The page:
Getting the Best Out of Your Animation
This is the simple part to write and read but the hard part to do. I get asked this question a lot. It comes down to some very basic steps and thought processes. If you follow these to the letter, your animation will improve. Here they are:

1) Learn how to draw
2) Think as you draw
3) Analyze the action you’re going to be animating
4) Plan everything ahead of time in your head
5) Draw thumbnail sketches
6) Keep your initial keys rough
7) Flip your drawings as you go
8) Pencil test and critique and revise as necessary
9) Add in breakdowns
10) Pencil test and critique again
11) Only when you’re satisfied with the rough animation can you go ahead and clean it up
12) Inbetween with care
13) Pencil test and critique

Learn how to draw
I know it sounds stupid when you read it but this is so important. If you want to take your animation to a higher level, you need to know how to draw well. This means structurally and three dimensionally, with consistent volumes and proportions. It includes not just cartoon characters but life drawing, caricature, object and environmental perspective. If all you can draw is stick men, you can apply all the principles of animation and it will move amazingly but you can only go so far with stick men.

This is a major element that holds so many people back from really excelling with their animation.

Think as you draw
This has become a personal mantra for myself and I’m very adamant about it with my students. You can’t animate on auto pilot. If you don’t think about the “who, what ,where, why and how” of the character you’re drawing then you’re just guessing and playing around. Nothing good will come out of your animation if you don’t think about these questions.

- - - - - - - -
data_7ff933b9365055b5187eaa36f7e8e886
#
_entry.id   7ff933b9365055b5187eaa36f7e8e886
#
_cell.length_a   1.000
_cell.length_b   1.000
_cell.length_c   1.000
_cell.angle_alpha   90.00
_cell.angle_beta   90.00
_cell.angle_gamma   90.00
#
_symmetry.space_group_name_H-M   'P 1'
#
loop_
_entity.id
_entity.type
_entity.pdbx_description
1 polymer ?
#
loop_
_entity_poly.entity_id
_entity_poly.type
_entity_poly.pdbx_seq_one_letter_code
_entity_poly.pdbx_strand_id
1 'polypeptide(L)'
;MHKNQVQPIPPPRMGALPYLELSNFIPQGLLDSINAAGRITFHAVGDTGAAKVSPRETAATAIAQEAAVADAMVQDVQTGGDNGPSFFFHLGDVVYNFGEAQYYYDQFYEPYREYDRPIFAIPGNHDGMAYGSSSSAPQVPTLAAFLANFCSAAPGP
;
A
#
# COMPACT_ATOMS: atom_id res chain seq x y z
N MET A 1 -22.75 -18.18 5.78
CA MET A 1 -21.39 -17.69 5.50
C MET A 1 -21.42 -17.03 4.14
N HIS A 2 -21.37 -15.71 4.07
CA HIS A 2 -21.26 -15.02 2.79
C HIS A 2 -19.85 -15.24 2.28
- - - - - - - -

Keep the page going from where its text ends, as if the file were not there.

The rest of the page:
This goes into each and every one of the lines that you’re drawing on the character. You have to think as you’re drawing, “What does this line represent? Where should it go to make the action look it’s best? Why is the character doing this action? What is their motivation? What are they thinking? Who is the character? Who are they talking to? Where are they moving from and to? What is the best emotion for this particular moment for this character? How will this line best get the idea that I want to show across to the audience?

Lots of questions, but you need to ask them and come up with some pretty good answers as you go.

Many of these questions are preparatory and come before you even begin to draw and some are active questions that you ask as you are physically drawing each line. Sounds like a lot of work huh? Once you get used to talking to yourself (and answering yourself) you work will improve.

Now talk is cheap unless you back it up with some action. If you ask yourself the question, “Is this the best place for this line, so it represents the action I want from my character?” and the answer is, “No.” (and sometimes it is), you need to be prepared to take some corrective action to stop your hand from completing the improper line and fixing it.